Here Is A Legitimate Online Secret Santa Exchange

In today’s edition of “If it sounds too good to be true, it probably is,” there’s a Facebook post that’s been travelling across the social media platform recently, advertising an anonymous Secret Santa exchange in which participants will get 36 gifts in exchange for one. Dubbed the “Secret Sister Gift Exchange,” the gift swap sounds awesome, except for one key issue: It’s a scam. And also probably illegal.

According to Snopes, variants of the Facebook Secret Sister Gift Exchange began showing up on social media in late October. In these messages, posters invited people to join the Secret Santa exchange, saying that, in exchange for them each sending a single $10 gift, they would soon receive 36 gifts. The messages would look something like this version from Snopes:

Welcome to our secret sister gift exchange! Here's how it works:

1) Send one gift value at least $10 to secret sister #1 below.

2) Remove secret sister's name from #1; then move secret sister #2 to that spot.

3) Add your name to #2 with your info.

4) Then send this info to 6 other ladies with the updated name info

5) Copy the secret sister request that I posted on my wall, to your own wall. If you cannot complete this within 1 week please notify me, as it isn't fair to the ladies who have participated and are waiting for their own gifts to arrive. You might want to order directly from a web-based service (Amazon, or any other online shop) which saves a trip to the post office. Soon you should receive 36 gifts! What a deal, 36 gifts for giving just one! Be sure to include some information about yourself ... some of your favorites. Seldom does anyone drop out because it's so much fun to send a gift to someone you may or may not know ... and of course it's fun to receive. You should begin receiving gifts in about 2 weeks if you get your letters out to your 6 people right away.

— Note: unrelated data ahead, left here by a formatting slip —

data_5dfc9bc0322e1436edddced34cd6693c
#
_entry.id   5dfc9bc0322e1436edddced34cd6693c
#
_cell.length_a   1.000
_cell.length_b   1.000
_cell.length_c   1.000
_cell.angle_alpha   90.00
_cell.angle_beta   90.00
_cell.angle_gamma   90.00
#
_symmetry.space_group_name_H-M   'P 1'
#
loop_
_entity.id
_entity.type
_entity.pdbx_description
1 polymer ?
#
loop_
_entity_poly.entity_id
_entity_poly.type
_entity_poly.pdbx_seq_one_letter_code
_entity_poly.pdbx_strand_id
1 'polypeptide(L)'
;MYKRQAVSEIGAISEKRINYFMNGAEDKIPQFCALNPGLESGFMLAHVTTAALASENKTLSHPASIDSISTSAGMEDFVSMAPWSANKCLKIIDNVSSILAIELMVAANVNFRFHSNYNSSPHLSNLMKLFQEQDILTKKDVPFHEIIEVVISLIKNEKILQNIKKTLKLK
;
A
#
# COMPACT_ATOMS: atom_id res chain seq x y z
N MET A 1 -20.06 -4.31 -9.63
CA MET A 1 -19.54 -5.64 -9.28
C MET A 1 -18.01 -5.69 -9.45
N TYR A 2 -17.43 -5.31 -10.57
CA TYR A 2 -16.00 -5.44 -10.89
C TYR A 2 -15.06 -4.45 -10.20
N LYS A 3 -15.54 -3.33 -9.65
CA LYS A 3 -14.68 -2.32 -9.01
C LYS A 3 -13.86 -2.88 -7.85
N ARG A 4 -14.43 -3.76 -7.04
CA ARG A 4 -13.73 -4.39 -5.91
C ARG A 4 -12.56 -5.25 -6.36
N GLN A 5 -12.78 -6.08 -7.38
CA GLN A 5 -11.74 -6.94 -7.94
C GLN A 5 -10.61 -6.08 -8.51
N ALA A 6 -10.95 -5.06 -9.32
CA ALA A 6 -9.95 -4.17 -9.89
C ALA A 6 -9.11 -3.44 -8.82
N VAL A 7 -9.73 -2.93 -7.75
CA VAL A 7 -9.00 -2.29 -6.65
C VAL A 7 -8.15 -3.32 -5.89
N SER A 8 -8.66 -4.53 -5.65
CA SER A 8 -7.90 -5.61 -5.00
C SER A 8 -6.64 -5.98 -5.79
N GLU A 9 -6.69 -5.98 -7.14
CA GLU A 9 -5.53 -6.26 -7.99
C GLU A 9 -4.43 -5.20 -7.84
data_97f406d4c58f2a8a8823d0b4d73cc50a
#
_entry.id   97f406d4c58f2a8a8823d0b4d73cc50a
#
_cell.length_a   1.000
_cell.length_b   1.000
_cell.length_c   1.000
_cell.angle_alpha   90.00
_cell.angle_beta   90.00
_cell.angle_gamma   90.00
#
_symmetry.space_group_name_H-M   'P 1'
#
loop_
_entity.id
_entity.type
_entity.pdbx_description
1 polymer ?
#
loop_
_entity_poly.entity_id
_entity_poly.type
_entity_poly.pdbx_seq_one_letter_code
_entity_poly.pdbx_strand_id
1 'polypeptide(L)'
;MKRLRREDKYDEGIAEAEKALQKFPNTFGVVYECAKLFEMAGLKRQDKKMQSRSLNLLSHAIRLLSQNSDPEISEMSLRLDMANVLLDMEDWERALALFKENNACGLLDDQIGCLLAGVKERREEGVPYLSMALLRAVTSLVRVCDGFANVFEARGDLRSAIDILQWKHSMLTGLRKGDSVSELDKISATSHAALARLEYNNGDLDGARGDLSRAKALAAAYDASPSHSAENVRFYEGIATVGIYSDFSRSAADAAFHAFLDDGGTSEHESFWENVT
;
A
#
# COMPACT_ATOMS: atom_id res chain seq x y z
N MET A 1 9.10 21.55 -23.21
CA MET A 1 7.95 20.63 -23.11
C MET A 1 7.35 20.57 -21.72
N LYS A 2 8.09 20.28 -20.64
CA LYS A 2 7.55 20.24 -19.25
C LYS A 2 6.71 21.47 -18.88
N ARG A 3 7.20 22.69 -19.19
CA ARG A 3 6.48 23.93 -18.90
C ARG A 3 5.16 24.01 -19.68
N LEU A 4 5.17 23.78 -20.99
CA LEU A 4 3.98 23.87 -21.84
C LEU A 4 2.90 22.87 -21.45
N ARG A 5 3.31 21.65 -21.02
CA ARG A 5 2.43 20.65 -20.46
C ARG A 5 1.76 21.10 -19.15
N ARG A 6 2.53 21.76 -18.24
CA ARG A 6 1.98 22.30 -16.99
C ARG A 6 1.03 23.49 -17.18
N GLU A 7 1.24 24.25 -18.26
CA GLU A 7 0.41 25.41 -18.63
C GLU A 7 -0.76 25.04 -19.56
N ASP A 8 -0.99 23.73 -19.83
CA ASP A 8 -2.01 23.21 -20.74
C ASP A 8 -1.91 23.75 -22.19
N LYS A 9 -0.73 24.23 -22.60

It turns out that these supposed Secret Santa exchanges are simply fancy techno versions of the chain letters that used to show up in our mailboxes. University of South Florida mass communications instructor Kelli Burns explained to 8News Richmond, “This is a typical pyramid scheme. We’re just seeing this on Facebook this time instead of the old way of using letters, and Facebook allows it to spread a lot faster.” Snopes says that they’ve gotten reports of a few people who have received one gift in the exchange, but nothing close to the three dozen promised.

Furthermore, according to the U.S. Postal Inspection Service, chain letters are illegal. The agency’s website states,

Chain letters are a form of gambling, and sending them through the mail (or delivering them in person or by computer, but mailing money to participate) violates Title 18, United States Code, Section 1302, the Postal Lottery Statute.

The fact that the Secret Sister Santa Exchange is spreading via social media doesn’t make it any less illegal, since gifts will travel through the mail. USPIS explains, “Regardless of what technology is used to advance the scheme, if the mail is used at any step along the way, it is still illegal.”

If you want to get involved in a legitimate, non-scammy online Secret Santa, check out Reddit’s annual Secret Santa. The platform matches users, who can check out each other’s Reddit histories to find the perfect gift (RedditGifts recommends that “Santas” go for gifts of around $20). In 2013, the Reddit Secret Santa exchange make the Guinness Book of World Records for the world’s largest online Secret Santa, with 89,421 participants. People all over the world got involved, including a number of celebrities. One lucky person got Bill Gates as her Secret Santa; the tech mogul donated a cow in her name to Heifer International, a nonprofit that works to end global hunger and poverty.

There are also a number of online tools available to help you set up your own Secret Santa among friends, coworkers, and family members. Elfster, Secret Santa Generator, and DrawNames can all help you organize your gift exchange (for free!); the websites will make the random selections and email participants with their assignments. They’ll also let you put restrictions on the matching (so that spouses don’t get each other, for instance).

Images: Pexels; Giphy (1, 2)